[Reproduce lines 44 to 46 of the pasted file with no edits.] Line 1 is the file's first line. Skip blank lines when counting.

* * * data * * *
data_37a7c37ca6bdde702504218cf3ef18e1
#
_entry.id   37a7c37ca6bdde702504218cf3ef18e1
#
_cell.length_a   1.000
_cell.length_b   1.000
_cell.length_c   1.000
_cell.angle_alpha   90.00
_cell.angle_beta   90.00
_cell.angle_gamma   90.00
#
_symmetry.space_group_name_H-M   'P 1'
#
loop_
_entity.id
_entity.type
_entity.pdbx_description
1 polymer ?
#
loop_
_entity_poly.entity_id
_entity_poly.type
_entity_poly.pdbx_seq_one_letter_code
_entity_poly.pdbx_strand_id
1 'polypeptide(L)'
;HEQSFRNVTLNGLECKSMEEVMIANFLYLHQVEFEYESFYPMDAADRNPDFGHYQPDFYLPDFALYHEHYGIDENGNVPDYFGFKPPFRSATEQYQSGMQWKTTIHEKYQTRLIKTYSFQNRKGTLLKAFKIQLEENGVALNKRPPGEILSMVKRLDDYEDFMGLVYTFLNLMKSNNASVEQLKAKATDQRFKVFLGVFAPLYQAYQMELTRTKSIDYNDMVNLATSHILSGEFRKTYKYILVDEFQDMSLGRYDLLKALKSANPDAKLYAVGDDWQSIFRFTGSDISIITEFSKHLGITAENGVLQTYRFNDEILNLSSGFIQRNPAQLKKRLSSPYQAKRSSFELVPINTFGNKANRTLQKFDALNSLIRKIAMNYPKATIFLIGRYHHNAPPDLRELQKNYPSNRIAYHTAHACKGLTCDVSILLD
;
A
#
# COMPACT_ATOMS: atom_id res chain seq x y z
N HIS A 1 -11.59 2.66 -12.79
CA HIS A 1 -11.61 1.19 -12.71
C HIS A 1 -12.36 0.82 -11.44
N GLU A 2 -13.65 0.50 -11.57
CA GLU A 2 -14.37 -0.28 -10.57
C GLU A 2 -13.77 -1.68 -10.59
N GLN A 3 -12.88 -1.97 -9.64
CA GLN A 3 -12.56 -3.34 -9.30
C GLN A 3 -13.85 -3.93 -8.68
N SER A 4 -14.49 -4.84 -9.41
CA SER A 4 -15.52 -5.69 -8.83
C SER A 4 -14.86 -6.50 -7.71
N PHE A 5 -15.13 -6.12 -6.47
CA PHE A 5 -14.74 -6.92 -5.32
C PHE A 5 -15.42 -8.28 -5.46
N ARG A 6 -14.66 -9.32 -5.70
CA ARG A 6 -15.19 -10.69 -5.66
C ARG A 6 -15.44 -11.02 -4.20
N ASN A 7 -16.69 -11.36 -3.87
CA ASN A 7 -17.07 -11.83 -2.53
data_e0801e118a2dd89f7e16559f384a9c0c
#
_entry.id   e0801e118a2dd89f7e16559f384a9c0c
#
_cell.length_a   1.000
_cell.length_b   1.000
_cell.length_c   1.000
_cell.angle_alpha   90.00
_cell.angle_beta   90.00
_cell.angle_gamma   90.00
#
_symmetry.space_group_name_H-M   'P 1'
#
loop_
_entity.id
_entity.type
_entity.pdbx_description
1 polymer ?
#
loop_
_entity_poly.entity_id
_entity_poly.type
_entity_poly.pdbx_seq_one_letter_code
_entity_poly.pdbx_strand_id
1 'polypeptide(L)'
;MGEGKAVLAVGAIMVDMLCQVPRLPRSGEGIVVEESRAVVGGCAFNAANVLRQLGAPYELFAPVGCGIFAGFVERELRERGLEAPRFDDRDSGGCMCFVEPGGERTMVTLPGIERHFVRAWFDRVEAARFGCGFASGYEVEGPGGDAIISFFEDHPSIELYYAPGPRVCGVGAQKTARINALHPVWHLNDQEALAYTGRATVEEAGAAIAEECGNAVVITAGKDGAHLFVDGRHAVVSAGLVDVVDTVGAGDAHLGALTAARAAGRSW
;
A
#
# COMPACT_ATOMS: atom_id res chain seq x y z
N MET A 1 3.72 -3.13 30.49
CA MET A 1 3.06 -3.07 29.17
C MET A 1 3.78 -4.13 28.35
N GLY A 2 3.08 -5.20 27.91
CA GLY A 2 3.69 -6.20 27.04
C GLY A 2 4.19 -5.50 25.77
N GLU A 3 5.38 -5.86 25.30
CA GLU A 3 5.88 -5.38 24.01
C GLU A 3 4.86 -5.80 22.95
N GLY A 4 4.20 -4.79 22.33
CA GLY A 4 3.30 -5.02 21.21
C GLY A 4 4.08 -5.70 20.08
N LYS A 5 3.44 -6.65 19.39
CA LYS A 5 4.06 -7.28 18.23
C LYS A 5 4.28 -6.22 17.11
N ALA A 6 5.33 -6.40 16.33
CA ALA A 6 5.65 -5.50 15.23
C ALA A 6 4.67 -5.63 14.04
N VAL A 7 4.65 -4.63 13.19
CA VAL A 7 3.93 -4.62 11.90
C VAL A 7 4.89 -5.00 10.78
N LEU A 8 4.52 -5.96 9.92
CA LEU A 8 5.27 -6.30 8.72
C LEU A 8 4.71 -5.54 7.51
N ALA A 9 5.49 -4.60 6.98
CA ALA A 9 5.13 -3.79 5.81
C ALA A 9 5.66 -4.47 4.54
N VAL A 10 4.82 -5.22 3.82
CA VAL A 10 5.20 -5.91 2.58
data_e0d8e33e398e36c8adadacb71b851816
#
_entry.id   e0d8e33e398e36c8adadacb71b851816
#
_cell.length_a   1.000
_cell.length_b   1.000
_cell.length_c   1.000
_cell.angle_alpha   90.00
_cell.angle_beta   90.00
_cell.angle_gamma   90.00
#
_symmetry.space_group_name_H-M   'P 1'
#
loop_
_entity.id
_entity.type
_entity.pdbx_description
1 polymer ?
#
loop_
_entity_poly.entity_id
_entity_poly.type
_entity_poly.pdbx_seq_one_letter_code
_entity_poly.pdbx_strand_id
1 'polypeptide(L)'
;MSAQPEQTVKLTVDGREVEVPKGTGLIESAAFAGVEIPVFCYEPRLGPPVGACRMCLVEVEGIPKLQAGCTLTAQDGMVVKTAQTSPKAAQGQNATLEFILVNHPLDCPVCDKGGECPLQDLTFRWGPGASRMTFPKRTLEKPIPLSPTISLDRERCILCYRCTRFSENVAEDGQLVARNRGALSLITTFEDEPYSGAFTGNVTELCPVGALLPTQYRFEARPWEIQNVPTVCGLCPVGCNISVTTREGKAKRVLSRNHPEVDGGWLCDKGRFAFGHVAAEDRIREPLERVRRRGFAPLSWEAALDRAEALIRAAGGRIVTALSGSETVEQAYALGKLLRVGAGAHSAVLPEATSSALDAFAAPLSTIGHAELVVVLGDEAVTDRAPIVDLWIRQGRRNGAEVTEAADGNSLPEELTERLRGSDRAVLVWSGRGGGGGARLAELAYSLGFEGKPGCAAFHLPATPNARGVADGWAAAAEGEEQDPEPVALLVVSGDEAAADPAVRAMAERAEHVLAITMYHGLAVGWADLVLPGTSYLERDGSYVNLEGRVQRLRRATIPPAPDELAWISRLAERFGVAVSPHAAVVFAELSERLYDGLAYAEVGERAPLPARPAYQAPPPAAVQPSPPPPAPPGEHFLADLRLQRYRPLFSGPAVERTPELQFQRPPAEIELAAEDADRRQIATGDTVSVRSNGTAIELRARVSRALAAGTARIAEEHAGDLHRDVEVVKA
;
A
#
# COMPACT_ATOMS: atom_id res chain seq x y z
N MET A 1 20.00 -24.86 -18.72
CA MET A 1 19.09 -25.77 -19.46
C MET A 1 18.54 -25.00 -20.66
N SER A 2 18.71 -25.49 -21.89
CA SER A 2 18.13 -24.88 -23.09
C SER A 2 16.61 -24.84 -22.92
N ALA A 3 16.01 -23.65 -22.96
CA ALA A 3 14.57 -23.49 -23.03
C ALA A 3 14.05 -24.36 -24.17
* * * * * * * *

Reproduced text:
CA PHE A 5 -14.74 -6.92 -5.32
C PHE A 5 -15.42 -8.28 -5.46
N ARG A 6 -14.66 -9.32 -5.70